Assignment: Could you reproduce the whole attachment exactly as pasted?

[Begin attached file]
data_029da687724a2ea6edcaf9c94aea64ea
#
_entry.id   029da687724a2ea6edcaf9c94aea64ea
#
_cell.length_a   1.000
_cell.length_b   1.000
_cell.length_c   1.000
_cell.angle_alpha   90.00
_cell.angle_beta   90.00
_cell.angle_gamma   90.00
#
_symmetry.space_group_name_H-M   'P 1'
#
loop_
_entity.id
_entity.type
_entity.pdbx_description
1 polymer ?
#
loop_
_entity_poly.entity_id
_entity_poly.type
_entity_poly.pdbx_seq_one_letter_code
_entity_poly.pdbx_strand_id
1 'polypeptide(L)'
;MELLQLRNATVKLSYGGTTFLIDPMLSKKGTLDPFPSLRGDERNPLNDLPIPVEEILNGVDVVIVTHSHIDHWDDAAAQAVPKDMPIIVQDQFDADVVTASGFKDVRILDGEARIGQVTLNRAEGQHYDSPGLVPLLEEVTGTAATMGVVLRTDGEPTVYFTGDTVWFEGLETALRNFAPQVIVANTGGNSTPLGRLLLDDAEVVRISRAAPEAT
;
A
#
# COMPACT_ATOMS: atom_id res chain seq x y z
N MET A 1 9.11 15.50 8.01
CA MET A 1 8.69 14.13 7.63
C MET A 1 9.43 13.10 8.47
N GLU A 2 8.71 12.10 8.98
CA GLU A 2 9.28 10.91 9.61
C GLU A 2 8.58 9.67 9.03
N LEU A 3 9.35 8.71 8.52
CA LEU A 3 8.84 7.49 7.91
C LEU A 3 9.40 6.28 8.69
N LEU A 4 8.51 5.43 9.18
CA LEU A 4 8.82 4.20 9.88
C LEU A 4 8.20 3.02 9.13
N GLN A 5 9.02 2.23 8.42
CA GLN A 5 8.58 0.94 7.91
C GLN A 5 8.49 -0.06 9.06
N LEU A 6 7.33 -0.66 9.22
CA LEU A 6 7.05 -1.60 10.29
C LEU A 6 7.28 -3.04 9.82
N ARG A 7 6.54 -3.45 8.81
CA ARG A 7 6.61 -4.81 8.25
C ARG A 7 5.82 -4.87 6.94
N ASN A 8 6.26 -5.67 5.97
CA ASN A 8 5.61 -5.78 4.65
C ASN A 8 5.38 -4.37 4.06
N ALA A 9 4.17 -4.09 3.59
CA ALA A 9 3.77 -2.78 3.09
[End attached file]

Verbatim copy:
data_029da687724a2ea6edcaf9c94aea64ea
#
_entry.id   029da687724a2ea6edcaf9c94aea64ea
#
_cell.length_a   1.000
_cell.length_b   1.000
_cell.length_c   1.000
_cell.angle_alpha   90.00
_cell.angle_beta   90.00
_cell.angle_gamma   90.00
#
_symmetry.space_group_name_H-M   'P 1'
#
loop_
_entity.id
_entity.type
_entity.pdbx_description
1 polymer ?
#
loop_
_entity_poly.entity_id
_entity_poly.type
_entity_poly.pdbx_seq_one_letter_code
_entity_poly.pdbx_strand_id
1 'polypeptide(L)'
;MELLQLRNATVKLSYGGTTFLIDPMLSKKGTLDPFPSLRGDERNPLNDLPIPVEEILNGVDVVIVTHSHIDHWDDAAAQAVPKDMPIIVQDQFDADVVTASGFKDVRILDGEARIGQVTLNRAEGQHYDSPGLVPLLEEVTGTAATMGVVLRTDGEPTVYFTGDTVWFEGLETALRNFAPQVIVANTGGNSTPLGRLLLDDAEVVRISRAAPEAT
;
A
#
# COMPACT_ATOMS: atom_id res chain seq x y z
N MET A 1 9.11 15.50 8.01
CA MET A 1 8.69 14.13 7.63
C MET A 1 9.43 13.10 8.47
N GLU A 2 8.71 12.10 8.98
CA GLU A 2 9.28 10.91 9.61
C GLU A 2 8.58 9.67 9.03
N LEU A 3 9.35 8.71 8.52
CA LEU A 3 8.84 7.49 7.91
C LEU A 3 9.40 6.28 8.69
N LEU A 4 8.51 5.43 9.18
CA LEU A 4 8.82 4.20 9.88
C LEU A 4 8.20 3.02 9.13
N GLN A 5 9.02 2.23 8.42
CA GLN A 5 8.58 0.94 7.91
C GLN A 5 8.49 -0.06 9.06
N LEU A 6 7.33 -0.66 9.22
CA LEU A 6 7.05 -1.60 10.29
C LEU A 6 7.28 -3.04 9.82
N ARG A 7 6.54 -3.45 8.81
CA ARG A 7 6.61 -4.81 8.25
C ARG A 7 5.82 -4.87 6.94
N ASN A 8 6.26 -5.67 5.97
CA ASN A 8 5.61 -5.78 4.65
C ASN A 8 5.38 -4.37 4.06
N ALA A 9 4.17 -4.09 3.59
CA ALA A 9 3.77 -2.78 3.09